Remember: Having places on campus that make you feel unwelcomed as a person of color can inhibit your ability to focus and learn. Make sure that the campus you are going to is open and willing to make changes necessary to ensure a safe space for all their students. Having administration and campus organizations that support you as a person of color is essential.
Questions: Which school is the least expensive? Which offers you the most for your dollar? Which school is giving you the best financial aid package that could help you graduate with minimal debt (scholarships, grants, work-study, etc.)?
Remember: Going to a school that is the right fit for you is the most important. Many people place materialistic weights on a school because of its prestige (which can be important), but not if attending is going to put you $100,000+ in debt. One day you will have to pay back those loans while paying for mortgage/rent, expenses, a family, etc. It can be a lot to pay such a huge student debt, so think carefully about which school to attend. Also, research loan forgiveness programs that could help reduce your financial burden after graduation as well (this is especially important for professional/graduate students).
Questions: Where will you succeed the most? Do you prefer a school that is a bit less rigorous that could allow you the space to grow academically while being supported by faculty and staff? Or would you prefer a more rigorous school that expects you to do a lot of independent self-teaching and self-help? What type of environment do you want to be in? Would you prefer to be around students who are more helpful and relaxed or students who are a bit more competitive? Do you prefer a constant challenge? What place will allow for your mental health to be optimal?
Remember: Your mental health is one of the most important aspects of your wellbeing. The environment you choose to surround yourself with has to be a place in which you are able to thrive. Choosing a school that can meet your needs in academics also includes an area of study. Make sure they have majors, minors, certificates, and coursework that will help you achieve your academic goals.
Questions: Do you want to attend a small, medium, or large school? How big do you want your classes to be? Do you want the professor to know your name? Do you want to know everyone on campus?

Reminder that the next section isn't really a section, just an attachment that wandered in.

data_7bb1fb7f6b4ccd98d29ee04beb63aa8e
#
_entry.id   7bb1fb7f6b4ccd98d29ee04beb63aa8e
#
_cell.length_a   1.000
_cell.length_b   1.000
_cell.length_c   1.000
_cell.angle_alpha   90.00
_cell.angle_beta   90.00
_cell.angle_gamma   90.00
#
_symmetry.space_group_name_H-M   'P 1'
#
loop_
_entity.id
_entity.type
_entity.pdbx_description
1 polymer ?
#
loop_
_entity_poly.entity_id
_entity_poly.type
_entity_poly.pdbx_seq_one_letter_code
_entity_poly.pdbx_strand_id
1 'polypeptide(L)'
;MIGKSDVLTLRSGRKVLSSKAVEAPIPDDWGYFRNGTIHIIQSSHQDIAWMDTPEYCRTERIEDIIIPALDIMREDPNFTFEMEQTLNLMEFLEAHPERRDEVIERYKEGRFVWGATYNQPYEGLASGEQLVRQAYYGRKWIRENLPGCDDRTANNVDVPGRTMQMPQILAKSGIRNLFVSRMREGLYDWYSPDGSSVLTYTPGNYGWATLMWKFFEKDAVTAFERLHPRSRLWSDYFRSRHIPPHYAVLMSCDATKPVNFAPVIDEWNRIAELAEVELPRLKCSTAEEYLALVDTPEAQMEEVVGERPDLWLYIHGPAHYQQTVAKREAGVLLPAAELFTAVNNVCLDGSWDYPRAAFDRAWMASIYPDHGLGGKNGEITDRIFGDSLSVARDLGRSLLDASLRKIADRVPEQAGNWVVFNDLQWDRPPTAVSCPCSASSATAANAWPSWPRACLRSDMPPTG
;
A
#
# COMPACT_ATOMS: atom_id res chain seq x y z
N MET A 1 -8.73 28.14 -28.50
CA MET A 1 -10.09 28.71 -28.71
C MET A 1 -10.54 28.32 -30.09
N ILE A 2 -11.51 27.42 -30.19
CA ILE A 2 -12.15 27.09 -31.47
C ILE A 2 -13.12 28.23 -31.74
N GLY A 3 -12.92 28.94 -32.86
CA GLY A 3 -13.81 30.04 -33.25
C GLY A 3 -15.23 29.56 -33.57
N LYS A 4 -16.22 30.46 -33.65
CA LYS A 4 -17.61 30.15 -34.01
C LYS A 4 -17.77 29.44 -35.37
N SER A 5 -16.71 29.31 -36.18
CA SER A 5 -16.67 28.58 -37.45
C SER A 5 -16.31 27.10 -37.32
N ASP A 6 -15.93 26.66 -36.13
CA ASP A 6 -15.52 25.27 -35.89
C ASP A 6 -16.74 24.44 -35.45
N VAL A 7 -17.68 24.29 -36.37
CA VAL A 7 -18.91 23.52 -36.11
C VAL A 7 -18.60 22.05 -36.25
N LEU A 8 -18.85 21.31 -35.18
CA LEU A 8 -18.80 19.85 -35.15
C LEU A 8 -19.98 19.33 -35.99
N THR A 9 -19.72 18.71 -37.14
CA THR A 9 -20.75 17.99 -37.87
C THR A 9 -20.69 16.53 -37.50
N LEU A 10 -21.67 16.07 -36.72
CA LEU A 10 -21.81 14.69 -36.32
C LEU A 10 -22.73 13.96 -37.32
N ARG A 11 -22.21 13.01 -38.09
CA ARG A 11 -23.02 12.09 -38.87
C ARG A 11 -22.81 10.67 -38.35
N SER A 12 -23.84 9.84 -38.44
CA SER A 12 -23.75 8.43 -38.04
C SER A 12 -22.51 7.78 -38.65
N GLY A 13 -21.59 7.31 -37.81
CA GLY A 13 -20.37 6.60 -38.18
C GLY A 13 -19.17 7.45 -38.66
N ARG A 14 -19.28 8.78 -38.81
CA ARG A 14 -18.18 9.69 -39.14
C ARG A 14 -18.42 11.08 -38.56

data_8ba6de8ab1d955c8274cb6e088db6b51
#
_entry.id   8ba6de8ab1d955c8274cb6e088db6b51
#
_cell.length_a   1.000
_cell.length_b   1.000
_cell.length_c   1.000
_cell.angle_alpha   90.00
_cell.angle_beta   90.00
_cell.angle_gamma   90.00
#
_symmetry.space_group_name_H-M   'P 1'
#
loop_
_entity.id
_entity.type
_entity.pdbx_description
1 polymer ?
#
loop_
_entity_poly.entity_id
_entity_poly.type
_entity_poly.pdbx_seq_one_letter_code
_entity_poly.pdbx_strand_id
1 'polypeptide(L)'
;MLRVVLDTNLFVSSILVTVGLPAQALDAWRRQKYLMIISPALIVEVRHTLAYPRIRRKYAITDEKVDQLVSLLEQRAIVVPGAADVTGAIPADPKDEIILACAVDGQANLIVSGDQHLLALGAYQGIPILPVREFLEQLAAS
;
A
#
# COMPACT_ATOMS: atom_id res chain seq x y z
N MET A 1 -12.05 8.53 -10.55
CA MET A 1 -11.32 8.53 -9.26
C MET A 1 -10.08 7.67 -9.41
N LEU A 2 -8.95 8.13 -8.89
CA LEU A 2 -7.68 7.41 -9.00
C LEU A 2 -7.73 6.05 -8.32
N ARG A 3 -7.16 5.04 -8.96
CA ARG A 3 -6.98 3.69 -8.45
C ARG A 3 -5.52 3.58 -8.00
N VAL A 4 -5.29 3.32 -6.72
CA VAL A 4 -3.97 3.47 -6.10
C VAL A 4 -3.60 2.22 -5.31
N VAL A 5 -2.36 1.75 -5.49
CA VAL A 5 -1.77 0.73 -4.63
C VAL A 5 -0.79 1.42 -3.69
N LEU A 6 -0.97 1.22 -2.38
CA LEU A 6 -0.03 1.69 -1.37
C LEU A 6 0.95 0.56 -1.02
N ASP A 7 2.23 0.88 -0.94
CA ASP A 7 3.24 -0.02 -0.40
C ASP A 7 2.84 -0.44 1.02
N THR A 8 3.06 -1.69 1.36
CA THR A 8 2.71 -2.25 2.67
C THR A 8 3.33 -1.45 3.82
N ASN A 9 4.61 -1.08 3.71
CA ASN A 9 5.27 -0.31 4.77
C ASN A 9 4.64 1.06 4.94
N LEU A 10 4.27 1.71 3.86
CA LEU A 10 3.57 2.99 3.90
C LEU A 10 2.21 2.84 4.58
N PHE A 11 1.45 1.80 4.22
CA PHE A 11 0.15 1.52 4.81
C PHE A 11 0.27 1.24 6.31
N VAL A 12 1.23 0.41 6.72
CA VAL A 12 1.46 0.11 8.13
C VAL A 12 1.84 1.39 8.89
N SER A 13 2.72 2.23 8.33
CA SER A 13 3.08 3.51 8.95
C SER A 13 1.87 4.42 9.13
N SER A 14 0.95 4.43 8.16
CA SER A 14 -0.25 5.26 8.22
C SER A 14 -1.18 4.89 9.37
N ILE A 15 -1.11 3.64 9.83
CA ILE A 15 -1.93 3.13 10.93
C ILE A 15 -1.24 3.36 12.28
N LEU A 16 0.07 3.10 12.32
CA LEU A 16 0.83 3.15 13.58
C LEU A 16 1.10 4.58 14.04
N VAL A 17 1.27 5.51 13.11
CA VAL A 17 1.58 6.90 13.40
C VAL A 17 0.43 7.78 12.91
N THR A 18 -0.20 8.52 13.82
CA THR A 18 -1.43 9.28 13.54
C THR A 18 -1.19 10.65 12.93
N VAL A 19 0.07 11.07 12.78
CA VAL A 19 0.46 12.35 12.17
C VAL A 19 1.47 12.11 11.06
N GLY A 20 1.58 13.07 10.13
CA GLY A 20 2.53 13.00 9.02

Remember: Attending a large school can be great, but remember that it can be a bit more difficult in forming connections with professors. You have to work a bit harder for them to remember you and you have to be strategic about who you want to have a relationship with. You are going to need to have at least 3 good professor relationships for future recommendation letters (if you go on the job market, grad, or professional school), so be wise with who you choose. I specifically chose a large school because I didn't want to know the same group of people everywhere I went. It was nice to always meet someone new and have a chance to start over.
Questions: Do you want to be near family? In a small town or a big city? Do you want the school to have an online component? Is the school's city affordable? Are there organizations nearby that you could network with and potentially gain employment or internship opportunities?
Remember: College is a time when you will be on your own regardless of how close or far you are from home. At first, I wanted to go up north to school to take a break from the south, but circumstances led me to stay. It was one of the best decisions I made. I could go home whenever I felt like it. If I need some help from my family they weren't too far. If I wanted to wash my clothes for free, I could head home and use my family's washer and dryer. It ended up being perfect. College is already a huge transition. You are making new friends, living in a dorm, taking courses, and so much more. Sometimes being near home can be a nice consistent place of peace that allows you to take a break from school.